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What is a doula? (doo-lah)

mothering the mother 

The role of the doula is an ancient one. The concept of having a birth keeper, or a companion providing support to a birthing person dates back to prehistoric time. 

Midwives are brilliant, but sadly they are unable to provide continuous care. It is most likely that the midwife present at your baby's birth you will have never met before. Doula's work alongside the midwifery team throughout pregnancy, birth and crucial immediate postnatal time, commonly referred to as the 'fourth trimester'. A doula will guide and reassure you throughout this life-changing journey. They are a non-medical member of the birth team, not to replace your birth partner, but to provide flexible, practical and emotional support and help advocate for you in the birth room. As someone who has got to know you and your desires, they will hold and protect your space - helping you to feel at ease and statistically proving to lower your chances of intervention.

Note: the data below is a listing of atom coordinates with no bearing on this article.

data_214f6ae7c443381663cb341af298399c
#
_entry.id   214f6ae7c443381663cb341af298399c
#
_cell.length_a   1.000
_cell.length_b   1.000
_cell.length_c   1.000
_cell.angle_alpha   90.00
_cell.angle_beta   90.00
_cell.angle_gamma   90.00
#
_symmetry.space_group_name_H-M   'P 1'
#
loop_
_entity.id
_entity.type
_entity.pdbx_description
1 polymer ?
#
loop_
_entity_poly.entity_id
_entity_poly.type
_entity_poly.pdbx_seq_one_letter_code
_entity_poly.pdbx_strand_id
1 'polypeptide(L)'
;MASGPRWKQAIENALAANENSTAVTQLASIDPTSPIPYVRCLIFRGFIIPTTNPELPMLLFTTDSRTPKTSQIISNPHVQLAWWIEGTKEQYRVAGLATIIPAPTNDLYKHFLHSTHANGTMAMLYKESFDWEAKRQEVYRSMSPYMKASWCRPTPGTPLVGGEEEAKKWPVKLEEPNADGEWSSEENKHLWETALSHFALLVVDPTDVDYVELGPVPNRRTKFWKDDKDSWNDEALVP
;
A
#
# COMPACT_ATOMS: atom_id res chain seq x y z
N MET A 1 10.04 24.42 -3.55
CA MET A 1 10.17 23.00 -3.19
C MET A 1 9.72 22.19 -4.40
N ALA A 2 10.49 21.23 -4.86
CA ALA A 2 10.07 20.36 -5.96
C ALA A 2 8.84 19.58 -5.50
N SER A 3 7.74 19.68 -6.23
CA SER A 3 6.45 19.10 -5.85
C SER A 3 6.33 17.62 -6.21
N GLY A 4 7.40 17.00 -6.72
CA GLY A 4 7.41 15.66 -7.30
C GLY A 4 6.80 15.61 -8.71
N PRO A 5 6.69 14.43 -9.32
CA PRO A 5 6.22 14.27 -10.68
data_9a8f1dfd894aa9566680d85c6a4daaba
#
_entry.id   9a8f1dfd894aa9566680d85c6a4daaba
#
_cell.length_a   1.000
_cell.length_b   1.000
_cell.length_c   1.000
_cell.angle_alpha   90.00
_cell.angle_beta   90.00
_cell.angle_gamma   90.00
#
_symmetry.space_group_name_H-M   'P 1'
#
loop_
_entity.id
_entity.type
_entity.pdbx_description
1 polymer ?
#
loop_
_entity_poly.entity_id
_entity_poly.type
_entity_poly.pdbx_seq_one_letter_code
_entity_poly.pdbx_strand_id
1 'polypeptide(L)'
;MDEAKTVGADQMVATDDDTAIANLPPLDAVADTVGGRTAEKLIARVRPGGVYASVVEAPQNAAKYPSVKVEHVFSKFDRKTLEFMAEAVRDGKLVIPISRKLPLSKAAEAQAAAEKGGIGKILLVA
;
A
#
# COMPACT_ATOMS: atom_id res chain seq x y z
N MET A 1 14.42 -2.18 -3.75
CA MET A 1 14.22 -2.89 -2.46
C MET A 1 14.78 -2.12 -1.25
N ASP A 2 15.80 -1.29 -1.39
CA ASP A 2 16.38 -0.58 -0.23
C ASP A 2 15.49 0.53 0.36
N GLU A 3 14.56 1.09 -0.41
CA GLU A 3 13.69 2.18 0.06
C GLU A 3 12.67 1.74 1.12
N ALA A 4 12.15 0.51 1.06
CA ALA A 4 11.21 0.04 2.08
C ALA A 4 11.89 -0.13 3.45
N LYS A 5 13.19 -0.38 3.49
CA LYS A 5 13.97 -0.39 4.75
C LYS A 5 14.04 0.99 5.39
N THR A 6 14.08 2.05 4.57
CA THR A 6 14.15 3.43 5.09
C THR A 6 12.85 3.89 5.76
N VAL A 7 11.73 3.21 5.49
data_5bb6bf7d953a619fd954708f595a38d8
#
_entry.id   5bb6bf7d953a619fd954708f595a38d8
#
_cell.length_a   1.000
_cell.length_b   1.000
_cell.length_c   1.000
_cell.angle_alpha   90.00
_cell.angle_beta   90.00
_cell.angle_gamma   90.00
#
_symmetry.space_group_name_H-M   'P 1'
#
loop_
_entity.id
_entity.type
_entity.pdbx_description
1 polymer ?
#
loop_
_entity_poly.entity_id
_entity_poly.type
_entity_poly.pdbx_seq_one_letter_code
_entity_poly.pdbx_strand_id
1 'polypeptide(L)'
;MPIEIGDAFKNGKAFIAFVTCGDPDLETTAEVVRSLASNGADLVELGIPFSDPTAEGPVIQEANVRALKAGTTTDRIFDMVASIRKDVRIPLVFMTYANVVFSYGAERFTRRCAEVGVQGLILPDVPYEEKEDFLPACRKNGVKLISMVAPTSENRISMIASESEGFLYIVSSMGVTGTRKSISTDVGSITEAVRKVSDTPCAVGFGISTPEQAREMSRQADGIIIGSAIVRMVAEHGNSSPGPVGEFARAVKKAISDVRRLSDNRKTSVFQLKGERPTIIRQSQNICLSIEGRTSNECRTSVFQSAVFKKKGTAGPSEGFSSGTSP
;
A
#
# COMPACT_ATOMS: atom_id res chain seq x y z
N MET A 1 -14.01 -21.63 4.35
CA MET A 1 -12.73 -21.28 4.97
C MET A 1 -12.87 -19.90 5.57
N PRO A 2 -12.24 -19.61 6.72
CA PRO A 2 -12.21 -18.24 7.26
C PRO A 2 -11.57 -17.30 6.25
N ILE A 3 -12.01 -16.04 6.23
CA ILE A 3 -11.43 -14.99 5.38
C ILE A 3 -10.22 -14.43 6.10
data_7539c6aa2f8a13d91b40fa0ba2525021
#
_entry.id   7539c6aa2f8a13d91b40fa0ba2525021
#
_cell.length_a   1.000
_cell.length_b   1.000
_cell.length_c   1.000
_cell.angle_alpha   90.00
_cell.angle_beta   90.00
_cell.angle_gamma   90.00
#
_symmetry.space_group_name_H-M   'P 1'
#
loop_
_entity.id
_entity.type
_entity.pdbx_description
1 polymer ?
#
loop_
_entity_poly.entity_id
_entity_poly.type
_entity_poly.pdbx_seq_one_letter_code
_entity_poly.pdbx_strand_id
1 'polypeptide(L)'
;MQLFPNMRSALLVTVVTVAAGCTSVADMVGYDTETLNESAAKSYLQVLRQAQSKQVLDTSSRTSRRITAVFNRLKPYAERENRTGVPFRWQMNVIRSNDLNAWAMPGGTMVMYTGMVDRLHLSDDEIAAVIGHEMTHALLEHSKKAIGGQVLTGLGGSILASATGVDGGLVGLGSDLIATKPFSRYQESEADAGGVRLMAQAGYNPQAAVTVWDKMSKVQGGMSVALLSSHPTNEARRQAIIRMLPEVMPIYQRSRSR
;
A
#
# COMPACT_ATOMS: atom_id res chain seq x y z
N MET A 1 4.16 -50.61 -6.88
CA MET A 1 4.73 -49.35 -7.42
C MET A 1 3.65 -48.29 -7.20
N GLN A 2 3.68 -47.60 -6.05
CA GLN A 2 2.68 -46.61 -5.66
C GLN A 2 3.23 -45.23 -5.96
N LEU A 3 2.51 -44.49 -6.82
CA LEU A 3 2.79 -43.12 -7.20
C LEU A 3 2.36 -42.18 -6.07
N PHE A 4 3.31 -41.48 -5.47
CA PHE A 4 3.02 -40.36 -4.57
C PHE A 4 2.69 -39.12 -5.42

If a doula were a drug, it would be unethical not to use it.
     Dr John Kennell


Benefits of having a doula

There is evidence to show that having a doula is linked to many mental and physical benefits including:

  • Reduced risk of Caesarean birth

  • Reduced risk of instrumental birth

  • Reduced need for painkillers or epidural during birth

  • Reduced rate of induction of labour 

  • Increased chance of shorter labour 

  • Increased parental satisfaction with the birth experience

  • Increased likelihood of initiating breastfeeding 

  • Increased likelihood of successfully establishing breastfeeding & breastfeeding at 6 weeks 

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